Nine retired federal judges accused the Bush administration and Congress of trying to deprive detainees at Guantanamo Bay, Cuba, of the most basic legal right.
Legislation under debate on Capitol Hill would strip federal courts of the power to hear detainees’ challenges of their treatment and indefinite detention at the Guantanamo Bay.
"Depriving the courts of habeas jurisdiction will jeopardize the judiciary’s ability to ensure that executive detentions are not grounded on torture or other abuse," the nine wrote Thursday in a letter to Congress.
Congress and the Bush administration would be skating "on thin constitutional ice" in depriving courts of their power to hear Guantanamo detainees, the letter added.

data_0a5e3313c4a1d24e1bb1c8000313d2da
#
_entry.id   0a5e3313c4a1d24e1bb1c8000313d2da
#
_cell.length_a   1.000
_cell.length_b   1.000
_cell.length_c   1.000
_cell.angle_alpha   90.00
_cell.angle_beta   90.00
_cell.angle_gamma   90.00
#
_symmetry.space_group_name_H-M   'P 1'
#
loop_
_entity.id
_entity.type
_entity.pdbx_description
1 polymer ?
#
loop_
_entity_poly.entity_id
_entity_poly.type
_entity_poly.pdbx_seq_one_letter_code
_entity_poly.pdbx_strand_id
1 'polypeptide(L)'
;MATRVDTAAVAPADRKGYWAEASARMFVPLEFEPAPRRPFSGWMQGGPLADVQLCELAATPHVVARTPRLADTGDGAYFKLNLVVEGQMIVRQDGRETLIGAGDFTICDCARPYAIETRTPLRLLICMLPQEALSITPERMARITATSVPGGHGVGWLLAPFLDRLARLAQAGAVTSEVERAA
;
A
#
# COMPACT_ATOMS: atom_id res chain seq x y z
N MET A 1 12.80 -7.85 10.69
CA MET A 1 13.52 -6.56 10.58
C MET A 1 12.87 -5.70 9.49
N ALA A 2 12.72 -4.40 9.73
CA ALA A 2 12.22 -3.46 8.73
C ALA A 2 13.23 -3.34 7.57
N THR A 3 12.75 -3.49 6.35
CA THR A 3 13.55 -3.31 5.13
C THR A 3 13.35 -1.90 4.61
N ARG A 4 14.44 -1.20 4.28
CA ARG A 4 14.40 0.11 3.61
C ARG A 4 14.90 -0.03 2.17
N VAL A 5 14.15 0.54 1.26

The retired judges said federal courts have long balanced the rights of defendants against the need to protect classified information vital to the nation’s security.
Most of the attention in the debate over detainee rights at Guantanamo Bay has focused on how to conduct military commission trials that meet constitutional standards. Plans call for trying a few detainees, while the remainder, more than 450 in all, remain in indefinite detention.
By focusing on military commissions, the White House and Congress "have chosen to address the tail rather than the dog, and the result is that the Constitution is getting bitten," Eric M. Freedman said in an interview. He is a Hofstra University professor of constitutional law and a consultant to the legal team representing the Guantanamo detainees.
The nine retirees who signed the letter are appeals court judges John Gibbons, Shirley Hufstedler, Nathaniel Jones, Timothy Lewis, William Norris, George Pratt, Lee Sarokin, Patricia Wald and U.S. District Judge William Sessions.